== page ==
Fare Thee Well: Celebrating 50 Years of the Grateful Dead

The rush must have been overwhelming.

You’re standing in a sea of people. It’s hot, uncomfortable, and the bathroom is a million miles away.

The stage is full of some of the world’s greatest musicians. For the next several hours, these guitar players, keyboardists, and drummers will flex their improvisation skills while performing a catalog of beloved songs.

Yet, the rush was far more complex than the usual adrenaline produced at a rock show.

Being at this event, whether in the pit or up in the stands, must have gotten one ruminating on the immense musical and cultural significance of this collection of musicians.

It’s staggering what they mean to their fans and to the annuals of popular music.

These folk heroes are more than a band. They are a movement, a zeitgeist, a slice of Americana.  These musicians are the Grateful Dead.  Well, the four surviving members of the Grateful Dead.

This concert video, captured on June 27, 2015 at Levi Stadium in Santa Clara, the first of five farewell performances, featured three of the founding members of the Grateful Dead, Bob Weir, Phil Lesh, and Bill Kreutzmann, as well as Mickey Hart, who joined the band in 1967.

The four hadn’t performed together since 2009.

They were joined at this show, as well as at the other four, by Trey Anastasio, Bruce Hornsby, and Jeff Chimenti.

The concert series was called “Fare Thee Well: Celebrating 50 Years of the Grateful Dead.” It was a celebration of their music and legacy.

With the sun slowly dipping below the horizon, and without fanfare or introduction, the septet nonchalantly began a jam.  That jam eventually turned into “Truckin’.”

The band played two amazing sets for a total of eighteen songs. Other tracks they played that night included “Alligator,” “Dark Star,” “Morning Dew,” and “Casey Jones.”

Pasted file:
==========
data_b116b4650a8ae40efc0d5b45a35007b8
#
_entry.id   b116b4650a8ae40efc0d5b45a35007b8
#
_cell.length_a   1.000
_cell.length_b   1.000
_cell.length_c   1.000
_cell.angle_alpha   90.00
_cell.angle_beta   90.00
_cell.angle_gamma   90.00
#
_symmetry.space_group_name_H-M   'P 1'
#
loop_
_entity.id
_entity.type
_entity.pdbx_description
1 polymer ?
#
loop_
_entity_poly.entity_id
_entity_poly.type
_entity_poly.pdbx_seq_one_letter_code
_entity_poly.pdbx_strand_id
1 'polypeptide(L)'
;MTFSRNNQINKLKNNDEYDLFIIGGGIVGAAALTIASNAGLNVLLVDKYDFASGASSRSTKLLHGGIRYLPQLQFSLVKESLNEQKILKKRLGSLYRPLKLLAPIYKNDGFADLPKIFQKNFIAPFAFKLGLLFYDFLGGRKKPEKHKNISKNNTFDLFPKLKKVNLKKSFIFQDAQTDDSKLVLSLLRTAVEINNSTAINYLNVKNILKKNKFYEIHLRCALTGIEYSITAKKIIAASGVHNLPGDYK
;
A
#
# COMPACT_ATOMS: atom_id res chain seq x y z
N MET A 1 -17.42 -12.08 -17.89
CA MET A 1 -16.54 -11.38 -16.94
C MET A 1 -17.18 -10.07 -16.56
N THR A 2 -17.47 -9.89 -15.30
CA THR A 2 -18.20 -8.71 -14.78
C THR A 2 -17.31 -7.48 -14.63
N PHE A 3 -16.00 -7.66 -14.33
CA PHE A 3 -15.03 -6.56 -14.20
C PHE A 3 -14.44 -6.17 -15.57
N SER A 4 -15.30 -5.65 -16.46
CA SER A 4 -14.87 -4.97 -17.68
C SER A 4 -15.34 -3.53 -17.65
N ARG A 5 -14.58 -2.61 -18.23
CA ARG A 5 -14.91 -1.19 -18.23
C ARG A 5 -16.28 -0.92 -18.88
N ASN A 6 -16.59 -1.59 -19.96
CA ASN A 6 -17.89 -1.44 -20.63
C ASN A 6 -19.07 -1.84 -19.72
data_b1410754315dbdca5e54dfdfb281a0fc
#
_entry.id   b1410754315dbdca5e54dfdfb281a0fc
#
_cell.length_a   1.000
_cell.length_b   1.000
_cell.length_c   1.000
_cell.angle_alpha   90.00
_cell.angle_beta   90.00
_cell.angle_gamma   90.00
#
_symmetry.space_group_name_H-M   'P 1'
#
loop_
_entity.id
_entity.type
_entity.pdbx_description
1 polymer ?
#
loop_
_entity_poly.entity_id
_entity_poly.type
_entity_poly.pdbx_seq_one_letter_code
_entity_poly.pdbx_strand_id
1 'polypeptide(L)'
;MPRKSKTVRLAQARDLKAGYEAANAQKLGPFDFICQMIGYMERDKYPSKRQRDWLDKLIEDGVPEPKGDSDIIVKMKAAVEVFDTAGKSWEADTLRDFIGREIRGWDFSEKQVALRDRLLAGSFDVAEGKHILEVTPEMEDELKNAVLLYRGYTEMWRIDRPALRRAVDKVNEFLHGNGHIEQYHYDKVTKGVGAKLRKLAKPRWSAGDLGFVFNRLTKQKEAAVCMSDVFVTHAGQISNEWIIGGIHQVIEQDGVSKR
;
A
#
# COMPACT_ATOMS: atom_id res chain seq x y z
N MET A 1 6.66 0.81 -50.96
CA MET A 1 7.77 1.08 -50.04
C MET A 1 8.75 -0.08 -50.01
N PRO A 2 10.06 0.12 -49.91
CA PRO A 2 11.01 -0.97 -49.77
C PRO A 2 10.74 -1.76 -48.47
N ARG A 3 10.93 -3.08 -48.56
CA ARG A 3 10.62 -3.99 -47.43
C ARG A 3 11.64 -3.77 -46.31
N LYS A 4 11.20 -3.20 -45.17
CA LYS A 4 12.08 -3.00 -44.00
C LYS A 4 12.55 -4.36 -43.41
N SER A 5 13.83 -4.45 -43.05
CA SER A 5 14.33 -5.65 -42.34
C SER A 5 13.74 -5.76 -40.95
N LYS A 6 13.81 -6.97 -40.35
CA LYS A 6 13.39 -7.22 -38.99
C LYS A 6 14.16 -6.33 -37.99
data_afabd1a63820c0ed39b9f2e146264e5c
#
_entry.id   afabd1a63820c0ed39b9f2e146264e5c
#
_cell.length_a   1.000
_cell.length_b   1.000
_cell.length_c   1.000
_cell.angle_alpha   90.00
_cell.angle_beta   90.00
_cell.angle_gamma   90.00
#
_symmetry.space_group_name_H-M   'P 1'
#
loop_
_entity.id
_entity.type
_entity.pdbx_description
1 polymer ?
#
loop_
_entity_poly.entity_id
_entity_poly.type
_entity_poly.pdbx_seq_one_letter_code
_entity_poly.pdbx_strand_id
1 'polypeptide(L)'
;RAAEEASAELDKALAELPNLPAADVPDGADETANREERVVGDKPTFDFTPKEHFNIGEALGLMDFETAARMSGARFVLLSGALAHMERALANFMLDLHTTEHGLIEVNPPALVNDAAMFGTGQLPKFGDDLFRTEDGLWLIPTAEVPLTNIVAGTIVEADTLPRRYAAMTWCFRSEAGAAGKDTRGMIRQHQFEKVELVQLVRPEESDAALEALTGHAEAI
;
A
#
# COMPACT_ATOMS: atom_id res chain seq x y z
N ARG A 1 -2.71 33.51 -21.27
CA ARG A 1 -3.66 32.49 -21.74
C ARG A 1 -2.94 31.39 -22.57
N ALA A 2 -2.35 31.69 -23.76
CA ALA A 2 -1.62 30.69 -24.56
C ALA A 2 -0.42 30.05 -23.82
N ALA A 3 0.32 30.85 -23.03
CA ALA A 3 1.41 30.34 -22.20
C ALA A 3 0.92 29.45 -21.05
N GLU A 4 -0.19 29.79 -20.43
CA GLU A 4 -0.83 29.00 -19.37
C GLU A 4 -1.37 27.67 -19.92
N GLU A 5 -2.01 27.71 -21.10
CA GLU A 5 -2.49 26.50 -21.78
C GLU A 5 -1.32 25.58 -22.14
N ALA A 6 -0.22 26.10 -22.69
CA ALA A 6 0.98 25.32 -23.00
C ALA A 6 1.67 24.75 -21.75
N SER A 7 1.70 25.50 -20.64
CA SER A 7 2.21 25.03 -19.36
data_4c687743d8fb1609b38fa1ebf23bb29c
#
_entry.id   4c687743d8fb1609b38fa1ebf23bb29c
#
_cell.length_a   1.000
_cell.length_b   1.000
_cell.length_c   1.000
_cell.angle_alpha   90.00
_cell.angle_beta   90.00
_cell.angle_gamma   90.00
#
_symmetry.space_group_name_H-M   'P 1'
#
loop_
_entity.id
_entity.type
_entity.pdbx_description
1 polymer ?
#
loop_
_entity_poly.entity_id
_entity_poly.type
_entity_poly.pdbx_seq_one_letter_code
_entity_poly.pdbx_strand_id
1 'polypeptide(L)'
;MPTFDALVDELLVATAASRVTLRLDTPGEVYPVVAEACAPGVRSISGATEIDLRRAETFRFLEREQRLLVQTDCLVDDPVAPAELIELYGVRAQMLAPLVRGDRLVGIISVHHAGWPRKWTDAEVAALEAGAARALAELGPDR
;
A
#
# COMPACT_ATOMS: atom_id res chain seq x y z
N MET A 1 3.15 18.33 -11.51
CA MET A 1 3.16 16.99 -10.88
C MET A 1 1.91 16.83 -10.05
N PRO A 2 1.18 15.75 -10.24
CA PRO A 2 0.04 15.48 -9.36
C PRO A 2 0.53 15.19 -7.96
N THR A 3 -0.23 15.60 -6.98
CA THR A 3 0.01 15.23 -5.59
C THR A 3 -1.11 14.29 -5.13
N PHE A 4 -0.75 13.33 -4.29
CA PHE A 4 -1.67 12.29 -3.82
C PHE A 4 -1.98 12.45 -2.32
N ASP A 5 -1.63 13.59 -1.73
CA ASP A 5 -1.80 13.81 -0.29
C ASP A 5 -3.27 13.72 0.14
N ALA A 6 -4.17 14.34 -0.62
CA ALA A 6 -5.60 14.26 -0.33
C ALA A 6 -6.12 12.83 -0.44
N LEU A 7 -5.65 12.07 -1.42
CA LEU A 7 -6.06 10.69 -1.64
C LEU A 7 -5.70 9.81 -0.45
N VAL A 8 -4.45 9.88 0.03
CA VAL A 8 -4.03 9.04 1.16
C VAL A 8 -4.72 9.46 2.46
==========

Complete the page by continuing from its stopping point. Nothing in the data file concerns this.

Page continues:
Over the course of their five-concert series, the Dead played 81 different songs.

They only repeated four songs, the aforementioned “Truckin’,” “Cumberland Blues” (which they also played on June 27), “Drums,” and “Space.”

The concert had lights and huge video monitors flaking the stage.  There were some production values throw in, but nothing like you’d find at a typical rock show.

All the accoutrements that usually go with a concert of this size were abandoned for the sake of fidelity. The music was front and center.

As it should be.

You attend a Grateful Dead concert for the jams and to watch people. You’re not there for pyrotechnics and stage effects.

The original members of the Dead were sharp. Yes, they’ve lost a step musically, but their passion was definitely there.

As for the three “guests,” Anastasio was the most prominent. He traded licks with the surviving members like he had been jamming with them for decades.

Speaking of trading, one of the most enjoyable aspects of the performance was watching the musicians play conductors. There’s a lot of signaling that goes on during jams that isn’t apparent on audio recordings or can’t be seen unless you’re close to the stage.

That’s probably the only area where the video exceeds the actual experience of being there with 50,000 of your best friends. That’s not a criticism, but an unfortunate truth.